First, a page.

|The original laptop.|
Considering the rapid rate of change in the publishing industry in the past few years, I'm surprised I don't have more to add or revise. But, there are enough significant new services or changes worth mentioning in an update.
CreateSpace is still my #1 choice. Please do not consider pretend self-publishing companies such as Author Solutions, Lulu, or any of the self-publishing divisions of traditional publishers, including Hay House. They charge too much for services and for the books. They do not exist to help you. Their purpose is to make serious profit off a new author's inexperience. Author David Gaughran has expressed this in far deeper detail in his many posts criticizing the predatory practices of these companies.
One of the great things that's come out of the the indie movement and downsizing of the legacy publishing houses is that many quality editors and designers are now working freelance and are available for hire. These independent professionals are committed to helping you put out the best possible product. Yes, they will charge for their services, but at least you can hire a team that works for you, not some corporate conglomerate that doesn't give a hoot about the quality of your book.
When I wrote the original post, I didn't include Lightning Source, because they were not open to working with independent authors. I was able to open an account there as a small publisher, but most indie authors were discouraged. Now they offer Ingram Spark, which is available to indies. Although my dealings are still with Lightning Source and I don't have personal experience with Ingram Spark, the company is the same and customer service stinks on every level. Note, I said service not support. They don't offer support, and their service (answering the phone, returning voicemail or email messages) is poor. Their prices to upload and make changes to your book are high, especially compared to CreateSpace, which is free.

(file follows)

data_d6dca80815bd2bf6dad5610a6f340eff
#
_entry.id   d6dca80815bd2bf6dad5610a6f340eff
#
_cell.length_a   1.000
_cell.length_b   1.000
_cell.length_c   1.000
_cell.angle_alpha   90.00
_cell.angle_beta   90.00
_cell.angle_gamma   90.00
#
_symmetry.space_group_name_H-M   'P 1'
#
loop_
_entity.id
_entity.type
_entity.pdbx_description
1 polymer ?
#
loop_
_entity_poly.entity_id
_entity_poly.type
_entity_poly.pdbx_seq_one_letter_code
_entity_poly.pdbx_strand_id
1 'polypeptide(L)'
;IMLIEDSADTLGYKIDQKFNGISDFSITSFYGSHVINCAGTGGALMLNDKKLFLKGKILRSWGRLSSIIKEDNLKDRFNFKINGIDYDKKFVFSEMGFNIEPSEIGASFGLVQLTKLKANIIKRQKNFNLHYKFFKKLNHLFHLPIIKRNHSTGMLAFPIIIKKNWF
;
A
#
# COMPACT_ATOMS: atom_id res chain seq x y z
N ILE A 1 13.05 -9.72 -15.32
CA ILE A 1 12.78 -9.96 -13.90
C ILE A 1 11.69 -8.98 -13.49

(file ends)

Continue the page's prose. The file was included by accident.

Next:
That said, if you are located outside the United States and want to buy or ship books internationally, Lightning Source is a much better choice, cost-wise. For example, if you are a UK author who wants to buy your book at your author discount through CreateSpace, you will pay enormous shipping fees. (This does not apply to customer purchases made through the Amazon or other retailer sites, only to bulk author-discounted purchases delivered outside the US.) Lightning Source has plants and offices throughout Europe and Australia and thus shipping costs are tolerable. A good comparison of CS and LS/Ingram Spark was made very recently by author Giacomo Giammatteo, if you're interested. The one thing I disagree about is that I don't believe Lightning Source print quality is always better, and I have used both companies for the same title.
Since ebooks are the area of publishing with the most growth, it makes sense that this is the area of my previous post that needs the most updating!
Getting my books formatted for Kindle (mobi) and most other readers (epub ) is now my top priority. Once my manuscript is complete and edits are final, I format for the two types of files. Until recently, I outsourced the formatting, but as I added titles and needed updates, it became too costly. I bought Scrivener software, which is a word processing program specifically for writers, and the program enables me to do the formatting without learning any coding. I simply click a series of boxes that defines how I want the material output, and I have my files. It's a bit of learning curve, and at some point when I'm making more money from the books, I'll probably go back to having someone else do it. Bottom line is that time spent formatting my books takes away from writing time. Nonetheless, your decision will be based on your own needs and resources. I use and recommend Maureen Cutajar, if you wish to outsource this important step in the process.